I just love the shit out of these for tons of reasons. Really almost any skill your struggling with can benefit from some good ol’ fashioned band squats.

The focus here is on your knees again. Keeping everything appropriately aligned so that the majority of the force your produce from your {STRONG} glutes get transferred into your skates and not absorbed by other things — like lazy knees. The pressure of the band on the outside of your thighs is destined to remind you to press out so that your knees are caving in. This also helps you keep your weight distributed evenly over your feet, which is important for solid plow stops, too.

2 sets of 12 reps

BONUS: On Skates Things To Try

A plow stop is an especially important skill to learn on skates because you have to get used to the feeling of your wheels sliding under you. (Yes, you WANT that slide. You just have to be in control of it.) So here are 2 on skates exercises that you can do with {very} minimal space at home or for warm-up with practices. One is designed to make you immediately successful on the track, even if your plow stop needs some work, and the second is designed to build your plow stop prowess.


For skaters that aren’t comfortable with plows or can’t quite get that slide they need, this is a good stop-gap. (See what I did there?) A stomp stop can make you immediately successful at throwing on the breaks quickly until you can get your plow stop working.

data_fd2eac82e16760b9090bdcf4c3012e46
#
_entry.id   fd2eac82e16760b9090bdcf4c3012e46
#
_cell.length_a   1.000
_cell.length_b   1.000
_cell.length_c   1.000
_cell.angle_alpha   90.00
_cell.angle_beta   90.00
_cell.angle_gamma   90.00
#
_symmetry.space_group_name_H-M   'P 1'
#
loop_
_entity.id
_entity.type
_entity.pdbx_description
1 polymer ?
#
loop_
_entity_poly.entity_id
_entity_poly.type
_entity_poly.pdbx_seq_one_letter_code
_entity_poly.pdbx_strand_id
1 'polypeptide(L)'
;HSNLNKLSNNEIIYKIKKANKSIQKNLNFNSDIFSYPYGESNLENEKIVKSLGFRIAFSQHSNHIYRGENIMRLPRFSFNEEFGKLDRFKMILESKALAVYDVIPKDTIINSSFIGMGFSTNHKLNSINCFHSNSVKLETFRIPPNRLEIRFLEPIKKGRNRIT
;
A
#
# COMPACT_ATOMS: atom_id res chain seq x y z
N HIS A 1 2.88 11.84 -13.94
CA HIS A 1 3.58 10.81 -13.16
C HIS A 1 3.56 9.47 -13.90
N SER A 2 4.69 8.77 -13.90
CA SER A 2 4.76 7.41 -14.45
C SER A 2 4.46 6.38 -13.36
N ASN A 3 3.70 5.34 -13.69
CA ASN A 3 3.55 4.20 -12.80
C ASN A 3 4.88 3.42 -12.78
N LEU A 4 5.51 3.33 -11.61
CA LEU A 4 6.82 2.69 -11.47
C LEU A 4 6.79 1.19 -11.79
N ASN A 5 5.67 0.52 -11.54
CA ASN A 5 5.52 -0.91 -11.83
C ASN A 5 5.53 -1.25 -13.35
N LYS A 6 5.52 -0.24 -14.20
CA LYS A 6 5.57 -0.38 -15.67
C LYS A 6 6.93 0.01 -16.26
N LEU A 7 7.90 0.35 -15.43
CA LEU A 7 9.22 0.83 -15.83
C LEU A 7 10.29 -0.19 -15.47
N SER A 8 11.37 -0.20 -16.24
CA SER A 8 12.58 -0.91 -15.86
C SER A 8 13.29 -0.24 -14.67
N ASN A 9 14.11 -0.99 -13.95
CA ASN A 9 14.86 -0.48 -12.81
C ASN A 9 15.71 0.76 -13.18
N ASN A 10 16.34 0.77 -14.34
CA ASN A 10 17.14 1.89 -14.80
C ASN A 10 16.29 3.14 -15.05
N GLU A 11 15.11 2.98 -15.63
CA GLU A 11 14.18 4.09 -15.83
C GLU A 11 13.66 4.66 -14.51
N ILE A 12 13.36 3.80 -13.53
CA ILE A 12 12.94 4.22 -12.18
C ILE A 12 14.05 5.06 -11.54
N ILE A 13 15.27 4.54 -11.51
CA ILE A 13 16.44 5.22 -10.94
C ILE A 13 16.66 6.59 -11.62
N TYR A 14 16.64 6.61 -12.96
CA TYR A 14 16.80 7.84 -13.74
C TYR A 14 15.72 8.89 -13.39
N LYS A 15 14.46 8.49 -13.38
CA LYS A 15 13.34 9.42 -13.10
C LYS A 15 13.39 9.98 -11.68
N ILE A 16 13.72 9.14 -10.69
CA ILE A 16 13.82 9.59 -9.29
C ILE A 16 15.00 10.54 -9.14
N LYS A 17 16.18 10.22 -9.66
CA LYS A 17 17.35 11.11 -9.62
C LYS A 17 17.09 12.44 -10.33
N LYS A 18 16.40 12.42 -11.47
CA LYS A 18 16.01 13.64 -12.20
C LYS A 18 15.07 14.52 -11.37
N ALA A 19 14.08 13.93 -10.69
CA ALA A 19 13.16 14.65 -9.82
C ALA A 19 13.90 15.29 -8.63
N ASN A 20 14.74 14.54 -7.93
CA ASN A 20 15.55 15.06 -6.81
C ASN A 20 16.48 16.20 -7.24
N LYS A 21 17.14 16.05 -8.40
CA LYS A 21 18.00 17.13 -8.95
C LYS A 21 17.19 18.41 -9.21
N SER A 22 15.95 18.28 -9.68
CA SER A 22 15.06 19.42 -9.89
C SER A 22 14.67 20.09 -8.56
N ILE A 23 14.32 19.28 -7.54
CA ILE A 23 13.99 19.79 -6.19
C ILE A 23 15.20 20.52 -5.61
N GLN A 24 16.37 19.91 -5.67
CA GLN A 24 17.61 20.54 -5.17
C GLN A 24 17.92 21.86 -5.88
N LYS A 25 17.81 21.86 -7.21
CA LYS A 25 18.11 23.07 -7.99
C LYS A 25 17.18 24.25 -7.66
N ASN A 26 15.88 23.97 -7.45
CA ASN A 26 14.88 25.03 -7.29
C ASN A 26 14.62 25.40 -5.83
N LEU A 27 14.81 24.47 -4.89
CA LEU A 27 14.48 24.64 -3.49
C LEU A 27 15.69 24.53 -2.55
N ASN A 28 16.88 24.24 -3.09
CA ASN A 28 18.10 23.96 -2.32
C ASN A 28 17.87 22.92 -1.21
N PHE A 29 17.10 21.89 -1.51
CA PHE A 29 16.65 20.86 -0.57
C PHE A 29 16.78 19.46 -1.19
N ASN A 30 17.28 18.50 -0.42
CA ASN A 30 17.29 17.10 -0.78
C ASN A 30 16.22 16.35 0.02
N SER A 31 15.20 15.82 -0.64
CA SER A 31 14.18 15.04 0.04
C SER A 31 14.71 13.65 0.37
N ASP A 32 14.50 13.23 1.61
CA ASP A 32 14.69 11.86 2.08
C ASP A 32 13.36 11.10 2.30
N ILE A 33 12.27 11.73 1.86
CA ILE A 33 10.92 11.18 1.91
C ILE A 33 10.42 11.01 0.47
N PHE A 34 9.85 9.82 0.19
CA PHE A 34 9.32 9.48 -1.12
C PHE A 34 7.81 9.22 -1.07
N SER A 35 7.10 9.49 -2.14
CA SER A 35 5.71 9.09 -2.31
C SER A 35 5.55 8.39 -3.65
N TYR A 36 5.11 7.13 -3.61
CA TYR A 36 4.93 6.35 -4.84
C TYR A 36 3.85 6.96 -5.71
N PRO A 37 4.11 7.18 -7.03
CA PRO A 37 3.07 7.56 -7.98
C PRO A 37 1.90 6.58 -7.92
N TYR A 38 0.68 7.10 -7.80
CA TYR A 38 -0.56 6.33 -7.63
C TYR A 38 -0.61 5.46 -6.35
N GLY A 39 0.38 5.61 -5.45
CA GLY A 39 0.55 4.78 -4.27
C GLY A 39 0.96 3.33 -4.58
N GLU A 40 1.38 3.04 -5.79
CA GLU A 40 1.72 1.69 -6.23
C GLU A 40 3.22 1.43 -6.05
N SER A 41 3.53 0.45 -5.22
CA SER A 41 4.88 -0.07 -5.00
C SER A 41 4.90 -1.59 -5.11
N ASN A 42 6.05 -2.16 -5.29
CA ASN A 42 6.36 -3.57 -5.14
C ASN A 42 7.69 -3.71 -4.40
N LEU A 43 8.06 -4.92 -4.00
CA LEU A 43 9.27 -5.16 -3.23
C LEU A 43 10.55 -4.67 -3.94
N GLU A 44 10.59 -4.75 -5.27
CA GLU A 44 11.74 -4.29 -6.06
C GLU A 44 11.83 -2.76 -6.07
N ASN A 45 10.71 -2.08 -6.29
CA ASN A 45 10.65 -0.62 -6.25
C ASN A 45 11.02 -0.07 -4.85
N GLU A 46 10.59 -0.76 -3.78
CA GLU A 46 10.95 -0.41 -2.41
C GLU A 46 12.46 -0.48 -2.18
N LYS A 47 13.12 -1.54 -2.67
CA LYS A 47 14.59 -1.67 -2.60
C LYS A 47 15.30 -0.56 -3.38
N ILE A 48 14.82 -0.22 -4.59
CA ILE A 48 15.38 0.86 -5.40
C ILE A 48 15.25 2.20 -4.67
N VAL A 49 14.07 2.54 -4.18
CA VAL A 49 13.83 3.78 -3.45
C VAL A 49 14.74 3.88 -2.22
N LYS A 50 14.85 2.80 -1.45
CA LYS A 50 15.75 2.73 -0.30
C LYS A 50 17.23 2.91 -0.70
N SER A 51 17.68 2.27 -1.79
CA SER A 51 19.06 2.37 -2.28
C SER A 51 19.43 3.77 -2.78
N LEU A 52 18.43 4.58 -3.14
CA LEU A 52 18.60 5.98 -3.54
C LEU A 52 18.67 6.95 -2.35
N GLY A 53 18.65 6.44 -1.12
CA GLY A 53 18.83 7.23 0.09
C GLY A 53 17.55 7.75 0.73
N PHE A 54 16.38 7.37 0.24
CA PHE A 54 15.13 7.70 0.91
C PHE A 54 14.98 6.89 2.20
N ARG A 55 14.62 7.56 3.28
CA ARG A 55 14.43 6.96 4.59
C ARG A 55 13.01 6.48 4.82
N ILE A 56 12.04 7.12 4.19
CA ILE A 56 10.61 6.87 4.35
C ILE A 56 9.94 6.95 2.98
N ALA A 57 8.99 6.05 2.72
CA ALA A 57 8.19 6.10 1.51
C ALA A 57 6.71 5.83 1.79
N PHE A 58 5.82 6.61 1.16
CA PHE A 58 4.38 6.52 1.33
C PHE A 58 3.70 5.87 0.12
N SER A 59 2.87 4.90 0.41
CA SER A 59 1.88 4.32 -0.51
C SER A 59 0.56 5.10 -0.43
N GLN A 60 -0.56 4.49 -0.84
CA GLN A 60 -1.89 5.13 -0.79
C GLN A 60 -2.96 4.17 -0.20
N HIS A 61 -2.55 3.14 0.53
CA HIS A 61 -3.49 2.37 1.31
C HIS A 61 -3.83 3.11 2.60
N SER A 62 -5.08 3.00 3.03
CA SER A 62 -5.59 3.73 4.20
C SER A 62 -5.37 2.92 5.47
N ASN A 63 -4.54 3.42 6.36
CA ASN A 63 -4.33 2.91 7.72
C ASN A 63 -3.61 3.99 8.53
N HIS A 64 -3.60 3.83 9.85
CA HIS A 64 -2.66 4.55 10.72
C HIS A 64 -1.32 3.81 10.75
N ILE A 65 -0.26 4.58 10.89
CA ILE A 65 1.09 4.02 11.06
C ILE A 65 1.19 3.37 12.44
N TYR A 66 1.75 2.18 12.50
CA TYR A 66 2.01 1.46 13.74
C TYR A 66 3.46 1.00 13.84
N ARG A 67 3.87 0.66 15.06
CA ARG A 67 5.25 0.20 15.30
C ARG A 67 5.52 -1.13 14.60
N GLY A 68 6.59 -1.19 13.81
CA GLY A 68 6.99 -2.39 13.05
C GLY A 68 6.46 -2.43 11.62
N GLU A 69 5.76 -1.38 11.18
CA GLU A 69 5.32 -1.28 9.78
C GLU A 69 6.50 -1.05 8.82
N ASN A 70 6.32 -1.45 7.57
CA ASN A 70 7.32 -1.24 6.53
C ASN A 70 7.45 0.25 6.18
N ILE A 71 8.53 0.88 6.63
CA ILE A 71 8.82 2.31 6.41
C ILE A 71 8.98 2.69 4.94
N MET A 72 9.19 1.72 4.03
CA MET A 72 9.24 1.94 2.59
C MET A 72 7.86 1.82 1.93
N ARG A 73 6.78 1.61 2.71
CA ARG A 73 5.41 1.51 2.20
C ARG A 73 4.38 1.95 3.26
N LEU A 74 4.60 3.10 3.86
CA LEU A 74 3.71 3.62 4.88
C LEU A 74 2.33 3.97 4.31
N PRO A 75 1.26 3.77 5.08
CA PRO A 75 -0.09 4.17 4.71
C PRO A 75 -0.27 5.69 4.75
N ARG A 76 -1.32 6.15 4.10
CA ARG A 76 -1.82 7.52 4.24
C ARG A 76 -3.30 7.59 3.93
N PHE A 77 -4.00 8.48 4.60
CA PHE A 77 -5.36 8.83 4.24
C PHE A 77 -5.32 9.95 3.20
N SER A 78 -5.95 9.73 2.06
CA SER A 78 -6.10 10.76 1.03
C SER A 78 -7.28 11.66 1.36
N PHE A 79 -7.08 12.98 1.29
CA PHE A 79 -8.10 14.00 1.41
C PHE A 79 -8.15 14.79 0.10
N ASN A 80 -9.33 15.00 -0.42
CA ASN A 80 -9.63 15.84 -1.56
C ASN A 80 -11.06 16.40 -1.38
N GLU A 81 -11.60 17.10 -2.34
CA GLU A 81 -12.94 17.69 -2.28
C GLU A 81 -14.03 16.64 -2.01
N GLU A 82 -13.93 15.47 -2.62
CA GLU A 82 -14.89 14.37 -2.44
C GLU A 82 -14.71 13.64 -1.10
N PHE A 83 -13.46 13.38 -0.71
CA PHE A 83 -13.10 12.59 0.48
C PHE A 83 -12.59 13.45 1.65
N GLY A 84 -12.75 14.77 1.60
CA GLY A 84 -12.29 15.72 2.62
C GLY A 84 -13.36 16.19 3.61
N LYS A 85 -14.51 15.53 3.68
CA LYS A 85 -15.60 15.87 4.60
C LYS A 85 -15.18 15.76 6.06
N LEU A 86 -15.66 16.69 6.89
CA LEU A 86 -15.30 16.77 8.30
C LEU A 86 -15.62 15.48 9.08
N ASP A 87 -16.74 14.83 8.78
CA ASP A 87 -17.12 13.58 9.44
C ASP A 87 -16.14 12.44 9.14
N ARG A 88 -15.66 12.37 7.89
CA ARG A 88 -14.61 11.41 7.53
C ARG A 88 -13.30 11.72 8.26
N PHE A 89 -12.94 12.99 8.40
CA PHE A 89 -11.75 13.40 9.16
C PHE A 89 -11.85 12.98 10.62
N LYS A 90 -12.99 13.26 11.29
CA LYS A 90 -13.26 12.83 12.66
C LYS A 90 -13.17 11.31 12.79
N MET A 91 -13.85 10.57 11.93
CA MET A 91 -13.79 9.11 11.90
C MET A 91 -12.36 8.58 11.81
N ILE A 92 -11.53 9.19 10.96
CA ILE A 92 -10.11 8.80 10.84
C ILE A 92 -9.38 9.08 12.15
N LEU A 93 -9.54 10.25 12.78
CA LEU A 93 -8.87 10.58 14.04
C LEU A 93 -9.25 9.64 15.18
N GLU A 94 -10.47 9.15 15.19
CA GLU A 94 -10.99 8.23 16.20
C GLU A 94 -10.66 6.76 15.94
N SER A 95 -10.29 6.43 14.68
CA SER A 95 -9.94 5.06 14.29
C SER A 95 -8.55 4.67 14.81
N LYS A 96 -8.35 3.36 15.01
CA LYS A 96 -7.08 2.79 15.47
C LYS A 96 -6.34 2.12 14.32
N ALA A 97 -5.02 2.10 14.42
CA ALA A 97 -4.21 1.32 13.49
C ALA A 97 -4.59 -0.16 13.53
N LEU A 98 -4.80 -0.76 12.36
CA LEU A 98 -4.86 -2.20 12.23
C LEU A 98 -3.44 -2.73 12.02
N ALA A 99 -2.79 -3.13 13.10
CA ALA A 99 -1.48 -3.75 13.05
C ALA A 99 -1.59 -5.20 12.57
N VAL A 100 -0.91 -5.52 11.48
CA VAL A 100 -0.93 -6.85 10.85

This skill is also INTEGRAL to preparing for a 1-footed plow — which, I’m arguing right now, is the more important plow stopping skill. Don’t worry too much about how many stomps it takes to bring you to a halt, just start getting comfortable with the body positioning and weight shift.

Practice for 10 minutes, switching working sides


Put down an object and use it as a reference point. This is the place that you want to cut your feet. When I first learned plowing, someone told me to imagine drawing a heart with my toes. That was crap advice that didn’t work for me, but it might work for you. I’ve recently been telling people to push their feet out diagonally leading with their heels because that’s what they’ll have to do to master a 1-footed plow.

The focus here, again, is getting comfortable. Figure out what works for you and play around with it. Dig hard through your heels and try to get a good clatter, chatter, or stutter against the floor. (Remember, you WANT that slide.) If this feels awkward, try playing with your foot placement. You want your feet under you and ready to react, but not so close that your knees get locked up. I really like a slightly wider than shoulder width stance.

Now go, be free, master your plows.

Want more?

Iron Octopus Fitness has a program specifically designed for new skaters. If you’re a new skater (or new to cross training) and you’re interested in a program that can help build your stability and mobility for our crazy sport, CHECK IT OUT HERE!


About IronOctopusFitness

Online athletic training and nutrition coach, full-time mom, okay skater, and connoisseur of all things tea, chocolate, and roller derby. I'll help you unleash your inner athlete by building a strong, capable body that can withstand whatever life throws at you.